Wildlife photographer Andrew Parkinson has, quite literally, scaled new heights to capture dramatic images of wildlife and previously unseen behaviours. This desire to succeed has earned him many prestigious accolades – and he’s also a judge at this year’s British Wildlife Photography Awards (BWPA)
You used to be a press photographer – what inspired you to change your focus to the natural world?
My dream was to be a wildlife photographer but I took a press job to introduce me to the photography business.
I enjoyed the steep learning curve but my heart was always with the natural world, so I eventually quit my job and headed north to Derbyshire with my wife.
You left your job in Cardiff to pursue your dreams – how did that decision affect you?
It was the best thing I ever did. My wife comes from Derbyshire and I just fell in love with the place. The countryside is teeming with wildlife, the people are all really friendly and they seem to have a genuine passion and enthusiasm for protecting what is undoubtedly one of Britain’s most beautiful areas.
I now have more image and project ideas for my local area than I can complete in the next 10 years!
What was your lasting impression of this year’s BWPA entries?
The breadth and depth of talent is always exceptional and it was difficult to cut the images down to just a few. There are always surprises and new species photographed in ingenious and innovative ways.
You spend months at a time studying your chosen species – what’s your most memorable portfolio of work?
I spent two summers working on a story for National Geographic magazine about the northern gannet, which was published last year. I camped for three months on the most northerly peninsula in the UK, on the northernmost tip of the Shetland Islands.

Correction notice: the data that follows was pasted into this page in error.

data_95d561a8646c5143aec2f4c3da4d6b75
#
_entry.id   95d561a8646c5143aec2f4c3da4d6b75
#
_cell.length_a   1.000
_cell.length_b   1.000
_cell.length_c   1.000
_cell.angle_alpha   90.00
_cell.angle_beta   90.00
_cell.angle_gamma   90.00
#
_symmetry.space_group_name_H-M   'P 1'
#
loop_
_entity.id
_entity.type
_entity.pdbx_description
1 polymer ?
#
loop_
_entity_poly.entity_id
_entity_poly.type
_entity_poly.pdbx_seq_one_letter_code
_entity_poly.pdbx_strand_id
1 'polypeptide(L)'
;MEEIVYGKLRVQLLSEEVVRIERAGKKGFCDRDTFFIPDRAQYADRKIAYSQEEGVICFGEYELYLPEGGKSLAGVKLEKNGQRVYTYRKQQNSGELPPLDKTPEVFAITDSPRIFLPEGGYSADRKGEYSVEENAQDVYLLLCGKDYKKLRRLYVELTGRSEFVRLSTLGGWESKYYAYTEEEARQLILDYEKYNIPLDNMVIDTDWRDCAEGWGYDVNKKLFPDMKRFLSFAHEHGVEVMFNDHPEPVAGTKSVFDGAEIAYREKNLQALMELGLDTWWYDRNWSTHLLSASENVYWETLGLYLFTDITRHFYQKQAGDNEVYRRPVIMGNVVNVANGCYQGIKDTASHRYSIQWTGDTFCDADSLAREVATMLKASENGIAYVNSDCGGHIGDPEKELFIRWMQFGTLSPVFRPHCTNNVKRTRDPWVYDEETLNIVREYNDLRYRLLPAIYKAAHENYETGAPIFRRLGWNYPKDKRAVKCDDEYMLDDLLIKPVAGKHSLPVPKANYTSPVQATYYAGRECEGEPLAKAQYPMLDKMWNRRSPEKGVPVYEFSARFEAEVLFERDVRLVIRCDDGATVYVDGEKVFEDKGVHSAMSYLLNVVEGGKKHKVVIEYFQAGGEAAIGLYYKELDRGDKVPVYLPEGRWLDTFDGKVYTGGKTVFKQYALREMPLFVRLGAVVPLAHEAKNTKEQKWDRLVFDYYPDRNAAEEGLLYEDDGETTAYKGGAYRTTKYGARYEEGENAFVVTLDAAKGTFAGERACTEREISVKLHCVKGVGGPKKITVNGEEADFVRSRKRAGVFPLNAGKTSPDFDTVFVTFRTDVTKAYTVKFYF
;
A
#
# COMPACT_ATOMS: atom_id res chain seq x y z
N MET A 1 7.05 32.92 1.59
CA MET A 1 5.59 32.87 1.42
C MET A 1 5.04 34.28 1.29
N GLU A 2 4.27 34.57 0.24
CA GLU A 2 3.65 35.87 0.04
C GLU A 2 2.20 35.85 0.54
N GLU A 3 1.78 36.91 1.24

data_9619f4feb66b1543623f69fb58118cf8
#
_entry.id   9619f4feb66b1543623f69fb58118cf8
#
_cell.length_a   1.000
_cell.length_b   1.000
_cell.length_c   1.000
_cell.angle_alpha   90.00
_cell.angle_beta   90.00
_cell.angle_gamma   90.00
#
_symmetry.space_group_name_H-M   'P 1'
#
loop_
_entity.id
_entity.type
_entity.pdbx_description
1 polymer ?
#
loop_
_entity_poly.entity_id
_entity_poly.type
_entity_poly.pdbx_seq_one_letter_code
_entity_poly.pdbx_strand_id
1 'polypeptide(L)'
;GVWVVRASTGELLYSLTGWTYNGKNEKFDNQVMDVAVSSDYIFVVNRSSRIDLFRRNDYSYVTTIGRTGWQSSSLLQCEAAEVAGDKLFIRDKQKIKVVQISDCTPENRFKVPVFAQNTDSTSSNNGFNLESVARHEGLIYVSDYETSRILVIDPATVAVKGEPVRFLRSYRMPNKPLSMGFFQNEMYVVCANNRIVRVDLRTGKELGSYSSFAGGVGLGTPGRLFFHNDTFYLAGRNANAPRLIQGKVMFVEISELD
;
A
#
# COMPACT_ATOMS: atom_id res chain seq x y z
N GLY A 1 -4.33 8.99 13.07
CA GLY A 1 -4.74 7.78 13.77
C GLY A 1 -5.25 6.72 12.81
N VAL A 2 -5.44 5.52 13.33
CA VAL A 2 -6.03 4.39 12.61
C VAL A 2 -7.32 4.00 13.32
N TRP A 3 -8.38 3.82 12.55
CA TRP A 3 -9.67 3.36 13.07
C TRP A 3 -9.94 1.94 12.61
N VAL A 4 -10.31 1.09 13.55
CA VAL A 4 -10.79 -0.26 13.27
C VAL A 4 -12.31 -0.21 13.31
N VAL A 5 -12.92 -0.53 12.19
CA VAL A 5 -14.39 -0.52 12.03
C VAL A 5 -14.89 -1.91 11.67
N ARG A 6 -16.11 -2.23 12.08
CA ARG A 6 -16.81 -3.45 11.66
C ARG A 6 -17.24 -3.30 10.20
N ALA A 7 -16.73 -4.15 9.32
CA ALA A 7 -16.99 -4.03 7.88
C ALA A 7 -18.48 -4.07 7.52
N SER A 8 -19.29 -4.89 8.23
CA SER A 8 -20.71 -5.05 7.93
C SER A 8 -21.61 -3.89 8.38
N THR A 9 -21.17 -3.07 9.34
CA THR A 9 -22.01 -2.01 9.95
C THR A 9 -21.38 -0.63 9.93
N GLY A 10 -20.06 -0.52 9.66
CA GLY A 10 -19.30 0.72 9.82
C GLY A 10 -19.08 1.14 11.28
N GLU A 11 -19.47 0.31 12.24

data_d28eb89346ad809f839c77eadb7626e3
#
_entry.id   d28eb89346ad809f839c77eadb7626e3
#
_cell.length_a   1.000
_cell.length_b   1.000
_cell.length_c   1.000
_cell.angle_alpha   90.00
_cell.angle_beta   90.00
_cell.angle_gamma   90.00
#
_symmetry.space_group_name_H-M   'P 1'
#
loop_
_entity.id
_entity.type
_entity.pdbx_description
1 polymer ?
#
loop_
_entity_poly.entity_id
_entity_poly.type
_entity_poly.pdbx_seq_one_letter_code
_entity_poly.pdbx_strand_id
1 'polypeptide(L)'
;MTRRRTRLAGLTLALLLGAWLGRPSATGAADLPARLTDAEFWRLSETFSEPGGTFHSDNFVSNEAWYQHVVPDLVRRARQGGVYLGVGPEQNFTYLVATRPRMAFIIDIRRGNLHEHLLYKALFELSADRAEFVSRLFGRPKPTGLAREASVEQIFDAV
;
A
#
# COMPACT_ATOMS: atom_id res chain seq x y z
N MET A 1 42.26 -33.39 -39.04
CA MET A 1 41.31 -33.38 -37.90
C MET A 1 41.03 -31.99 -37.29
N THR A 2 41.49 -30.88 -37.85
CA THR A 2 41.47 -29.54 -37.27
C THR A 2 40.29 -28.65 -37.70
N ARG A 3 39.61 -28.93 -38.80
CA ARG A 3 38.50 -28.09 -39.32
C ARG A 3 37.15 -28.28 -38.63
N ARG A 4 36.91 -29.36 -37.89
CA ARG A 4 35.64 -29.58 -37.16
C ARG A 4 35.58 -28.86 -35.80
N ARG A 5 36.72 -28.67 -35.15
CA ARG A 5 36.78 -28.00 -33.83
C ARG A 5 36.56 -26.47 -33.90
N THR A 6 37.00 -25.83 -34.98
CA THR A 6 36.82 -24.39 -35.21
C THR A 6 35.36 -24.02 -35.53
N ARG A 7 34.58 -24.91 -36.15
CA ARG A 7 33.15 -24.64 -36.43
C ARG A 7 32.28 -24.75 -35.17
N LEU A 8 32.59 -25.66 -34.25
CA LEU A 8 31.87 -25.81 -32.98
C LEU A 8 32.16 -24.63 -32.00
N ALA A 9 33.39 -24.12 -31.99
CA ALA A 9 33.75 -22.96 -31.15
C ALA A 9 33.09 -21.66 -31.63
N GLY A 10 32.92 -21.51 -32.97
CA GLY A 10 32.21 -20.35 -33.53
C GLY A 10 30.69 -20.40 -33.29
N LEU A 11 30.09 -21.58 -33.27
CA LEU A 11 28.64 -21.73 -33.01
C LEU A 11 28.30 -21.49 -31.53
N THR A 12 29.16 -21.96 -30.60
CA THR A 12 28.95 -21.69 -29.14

Every day I would abseil down a 90 metre cliff into the heart of a gannet colony. No photographer has ever worked there before. On occasion, ferocious gales rolled in from the North Atlantic, smashing into the crumbling cliffs and pummelling my little tent perched precariously on top. I had three tents destroyed while I was there! I cried tears of terror and then joy when the story was done.
How do you think photography and competitions like the BWPA can benefit conservation?
Whatever the rights and wrongs, it just seems that people care more about and connect better with nature they’re familiar with.
The BWPA is like a window for Britain’s wildlife – it reveals the beauty of the familiar as well as the wonder and surprise of the unfamiliar.
In your opinion, how can people learn to love and conserve wildlife – both on our doorsteps and further afield?
Competitions like the BWPA can educate and inspire people to learn more about Britain’s remarkable biodiversity and the environmental challenges that lay ahead of us. By empathising with other animals, we can transport ourselves into their lives to realise what difficulties they face. This can be a powerful tool to effect positive change.
I’d also encourage more people to go out and experience nature. Go for a walk, breathe the air, smell the flowers or listen to birdsong for a while. I guarantee you’ll feel better for it!
What’s the most useful advice you have for budding photographers?
Have a genuine passion and always stick to your morals. Leave your camera at home sometimes – so you can sit and watch, free from the pressures of photography. You’ll start to notice the subtle nuances in behaviour.
Then, when you take your camera you’ll be more able to anticipate what’s about to happen.
Start working locally and discover your own sites to develop image ideas. That way you’ll build a unique and credible body of work.
What would you say to those people looking to enter next year’s BWPA?
Take some time to explore and let the image ideas come to you. Try to find perfect light and work out what species you can photograph in that light. The magic minutes can be cut down to magic seconds – the moment the sun appears above the horizon and the moment before it disappears.
Strive to improve and draw inspiration from previous BWPA entries – but try to produce something unique.